BlackRock's Fink: Investors in Danger of Missing Equity Melt-Up

Stock markets are more likely to surge than collapse, Fink says, leaving with global investors who have piled into cash and fixed income in danger of missing out

David Brenchley 17 April, 2019 | 1:23PM
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Wall Street, US equities, S&P 500, US stocks, active investing, passive investing, active management

Investors who are overweight cash and fixed income are in danger of missing a stock market melt-up, rather than protecting themselves from a meltdown in global equities, according to BlackRock (BLK) CEO Larry Fink.

After a fall of almost 9% in 2018, including a 13.5% decline in the final three months of the year, investors took flight from equities, instead parking their assets into cash. Since then, though, we’ve seen some of that dry powder put to work. However, it’s largely flowed into fixed income, rather than equities.

Speaking after BlackRock’s first-quarter results, which widely beat expectations with 9% growth in the asset manager’s total asset base, Fink claimed the mix of flows BlackRock saw through January to March “was quite extraordinary”. Investors put $80 billion into fixed income mandates, while global equities saw huge outflows, Fink says.

Wider data, from EPFR Global for Bank of America Merrill Lynch, show that in the year to April 10, European retail investors have withdrawn $44 billion from equity funds and invested the same amount into fixed income offerings.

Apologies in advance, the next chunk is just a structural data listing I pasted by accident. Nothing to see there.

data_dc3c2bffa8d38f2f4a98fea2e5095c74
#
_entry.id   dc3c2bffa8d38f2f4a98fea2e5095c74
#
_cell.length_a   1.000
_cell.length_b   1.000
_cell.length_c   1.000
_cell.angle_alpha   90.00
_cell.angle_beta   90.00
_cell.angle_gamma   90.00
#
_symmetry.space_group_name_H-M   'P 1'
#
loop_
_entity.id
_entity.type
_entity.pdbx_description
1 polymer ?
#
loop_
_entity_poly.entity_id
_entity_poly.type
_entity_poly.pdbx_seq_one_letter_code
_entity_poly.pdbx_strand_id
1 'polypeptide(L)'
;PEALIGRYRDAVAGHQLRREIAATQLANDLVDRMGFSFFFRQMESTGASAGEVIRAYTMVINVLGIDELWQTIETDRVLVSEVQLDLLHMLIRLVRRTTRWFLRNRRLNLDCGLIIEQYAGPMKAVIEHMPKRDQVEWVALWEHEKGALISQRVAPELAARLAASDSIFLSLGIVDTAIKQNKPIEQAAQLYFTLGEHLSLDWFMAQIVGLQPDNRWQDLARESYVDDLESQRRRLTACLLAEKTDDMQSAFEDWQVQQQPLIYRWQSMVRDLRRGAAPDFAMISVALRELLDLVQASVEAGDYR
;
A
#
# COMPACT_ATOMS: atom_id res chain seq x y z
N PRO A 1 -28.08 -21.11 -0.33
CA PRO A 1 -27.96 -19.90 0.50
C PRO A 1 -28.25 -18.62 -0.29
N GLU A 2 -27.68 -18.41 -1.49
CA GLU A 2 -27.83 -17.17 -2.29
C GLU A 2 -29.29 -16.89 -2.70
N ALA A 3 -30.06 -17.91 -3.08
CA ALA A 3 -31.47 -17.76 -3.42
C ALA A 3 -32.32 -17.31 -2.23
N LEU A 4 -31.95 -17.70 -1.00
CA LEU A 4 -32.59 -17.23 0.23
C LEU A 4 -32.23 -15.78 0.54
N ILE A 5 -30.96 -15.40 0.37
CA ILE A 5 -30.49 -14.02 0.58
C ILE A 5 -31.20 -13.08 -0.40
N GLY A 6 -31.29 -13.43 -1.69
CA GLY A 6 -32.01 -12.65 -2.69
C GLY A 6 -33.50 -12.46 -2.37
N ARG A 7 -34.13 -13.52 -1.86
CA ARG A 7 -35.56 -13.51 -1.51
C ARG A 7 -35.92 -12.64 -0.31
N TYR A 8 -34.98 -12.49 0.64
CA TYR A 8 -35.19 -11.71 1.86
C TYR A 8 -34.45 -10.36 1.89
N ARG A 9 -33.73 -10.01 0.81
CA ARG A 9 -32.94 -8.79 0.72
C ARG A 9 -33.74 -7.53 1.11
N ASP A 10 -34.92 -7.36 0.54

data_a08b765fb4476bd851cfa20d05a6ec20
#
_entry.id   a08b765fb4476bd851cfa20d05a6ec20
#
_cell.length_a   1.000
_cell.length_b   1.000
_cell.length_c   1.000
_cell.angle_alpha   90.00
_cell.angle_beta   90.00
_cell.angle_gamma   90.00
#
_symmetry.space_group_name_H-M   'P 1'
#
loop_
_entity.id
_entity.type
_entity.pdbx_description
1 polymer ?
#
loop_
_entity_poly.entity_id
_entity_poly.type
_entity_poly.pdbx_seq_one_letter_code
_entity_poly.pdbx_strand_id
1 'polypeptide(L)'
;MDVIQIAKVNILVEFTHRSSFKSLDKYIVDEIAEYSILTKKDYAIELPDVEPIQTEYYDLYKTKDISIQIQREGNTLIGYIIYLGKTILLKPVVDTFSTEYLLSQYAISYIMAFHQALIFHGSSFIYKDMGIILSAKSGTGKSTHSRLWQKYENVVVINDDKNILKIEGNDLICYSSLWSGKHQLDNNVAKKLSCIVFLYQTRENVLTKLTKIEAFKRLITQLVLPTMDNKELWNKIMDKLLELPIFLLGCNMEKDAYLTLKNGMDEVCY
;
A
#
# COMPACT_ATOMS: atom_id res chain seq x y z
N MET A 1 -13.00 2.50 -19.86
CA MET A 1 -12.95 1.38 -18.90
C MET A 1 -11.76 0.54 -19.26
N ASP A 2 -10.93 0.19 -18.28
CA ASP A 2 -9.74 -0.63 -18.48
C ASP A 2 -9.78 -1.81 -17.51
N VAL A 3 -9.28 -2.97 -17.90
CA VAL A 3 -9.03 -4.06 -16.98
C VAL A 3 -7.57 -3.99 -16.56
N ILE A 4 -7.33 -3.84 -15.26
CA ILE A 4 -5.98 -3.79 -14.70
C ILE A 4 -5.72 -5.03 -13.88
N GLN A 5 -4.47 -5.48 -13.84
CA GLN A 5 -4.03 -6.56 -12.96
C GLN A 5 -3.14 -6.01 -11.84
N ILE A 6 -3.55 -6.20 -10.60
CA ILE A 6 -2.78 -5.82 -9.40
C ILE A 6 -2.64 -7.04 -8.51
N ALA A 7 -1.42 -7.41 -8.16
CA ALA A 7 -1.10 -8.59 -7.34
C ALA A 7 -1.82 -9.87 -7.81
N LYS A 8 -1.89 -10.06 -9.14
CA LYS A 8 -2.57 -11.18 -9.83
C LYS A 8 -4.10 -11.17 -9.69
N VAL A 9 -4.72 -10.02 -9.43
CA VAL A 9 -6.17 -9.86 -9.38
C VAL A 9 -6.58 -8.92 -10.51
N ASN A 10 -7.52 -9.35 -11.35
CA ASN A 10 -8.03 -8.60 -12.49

Investors Are Too Pessimistic

With such under-investment, on both the retail and institutional side, Fink thinks there “a risk of a melt-up, not a meltdown” in equity markets as cash is finally put to work into stocks. “There is too much global pessimism,” Fink continues.

“People are still very under-invested. There’s still a lot of money on the sidelines and I think you’ll see investors put money back into equities.”

Indeed, the MSCI World has bounced heavily in 2019, with the index up 15.5% in the year to April 16. That’s largely been a result of central banks being “more dovish than ever”. The US Federal Reserve looks likely to hold interest rates at current levels and has rowed back on the unwinding of its balance sheet, boosting equities further.

But investors have largely been caught on the hop by this combination of the Fed’s abrupt dovish turn and the equity market rebound, Fink says. “Many people thought we were going to be in a period of rising rates … so people had to rush in to invest in fixed income,” he explains.

“We have not seen that in equities … with the market rally as large as it is, I would clearly tell you at this moment that most investors are exposed by being under-invested by this time.”

With such volatility in markets, 2018 was a tricky year for asset managers with the S&P 500 Asset Management & Custody Banks sector losing 26% in the 12 months to December 31. BlackRock itself sunk 23.5%.

But the share price is up 18.7% in the year to date and results for the three months to Match 31 were ahead of analyst expectations despite its overall revenue falling 7% year on year. But assets under management climbed back above $6.5 trillion thanks to 3% year on year growth.

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Securities Mentioned in Article

Security NamePriceChange (%)Morningstar
BlackRock Inc843.24 USD1.51Rating

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David Brenchley

David Brenchley  is a Reporter for

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